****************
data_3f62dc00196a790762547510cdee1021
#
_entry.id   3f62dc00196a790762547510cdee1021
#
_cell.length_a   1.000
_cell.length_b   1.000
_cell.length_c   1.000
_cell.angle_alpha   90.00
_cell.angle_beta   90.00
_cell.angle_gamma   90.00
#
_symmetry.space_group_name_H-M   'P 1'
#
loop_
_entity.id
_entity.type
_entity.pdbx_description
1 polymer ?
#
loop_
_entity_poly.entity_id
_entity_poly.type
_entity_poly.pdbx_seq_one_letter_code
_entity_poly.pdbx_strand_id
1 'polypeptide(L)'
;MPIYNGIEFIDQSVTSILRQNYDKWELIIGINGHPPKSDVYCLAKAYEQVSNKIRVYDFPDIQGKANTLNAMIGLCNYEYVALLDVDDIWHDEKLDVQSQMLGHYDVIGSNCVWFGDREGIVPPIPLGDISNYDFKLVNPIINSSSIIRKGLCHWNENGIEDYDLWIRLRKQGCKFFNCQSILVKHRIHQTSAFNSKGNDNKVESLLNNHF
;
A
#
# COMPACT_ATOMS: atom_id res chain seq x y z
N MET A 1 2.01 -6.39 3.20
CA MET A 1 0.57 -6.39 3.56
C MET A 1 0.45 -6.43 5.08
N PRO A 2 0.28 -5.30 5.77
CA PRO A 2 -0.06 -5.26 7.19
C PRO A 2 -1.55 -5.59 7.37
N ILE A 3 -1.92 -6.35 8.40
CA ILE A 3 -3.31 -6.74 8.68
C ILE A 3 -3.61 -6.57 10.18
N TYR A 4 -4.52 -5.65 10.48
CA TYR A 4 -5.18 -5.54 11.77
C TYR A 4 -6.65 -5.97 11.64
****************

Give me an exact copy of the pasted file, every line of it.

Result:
data_3f62dc00196a790762547510cdee1021
#
_entry.id   3f62dc00196a790762547510cdee1021
#
_cell.length_a   1.000
_cell.length_b   1.000
_cell.length_c   1.000
_cell.angle_alpha   90.00
_cell.angle_beta   90.00
_cell.angle_gamma   90.00
#
_symmetry.space_group_name_H-M   'P 1'
#
loop_
_entity.id
_entity.type
_entity.pdbx_description
1 polymer ?
#
loop_
_entity_poly.entity_id
_entity_poly.type
_entity_poly.pdbx_seq_one_letter_code
_entity_poly.pdbx_strand_id
1 'polypeptide(L)'
;MPIYNGIEFIDQSVTSILRQNYDKWELIIGINGHPPKSDVYCLAKAYEQVSNKIRVYDFPDIQGKANTLNAMIGLCNYEYVALLDVDDIWHDEKLDVQSQMLGHYDVIGSNCVWFGDREGIVPPIPLGDISNYDFKLVNPIINSSSIIRKGLCHWNENGIEDYDLWIRLRKQGCKFFNCQSILVKHRIHQTSAFNSKGNDNKVESLLNNHF
;
A
#
# COMPACT_ATOMS: atom_id res chain seq x y z
N MET A 1 2.01 -6.39 3.20
CA MET A 1 0.57 -6.39 3.56
C MET A 1 0.45 -6.43 5.08
N PRO A 2 0.28 -5.30 5.77
CA PRO A 2 -0.06 -5.26 7.19
C PRO A 2 -1.55 -5.59 7.37
N ILE A 3 -1.92 -6.35 8.40
CA ILE A 3 -3.31 -6.74 8.68
C ILE A 3 -3.61 -6.57 10.18
N TYR A 4 -4.52 -5.65 10.48
CA TYR A 4 -5.18 -5.54 11.77
C TYR A 4 -6.65 -5.97 11.64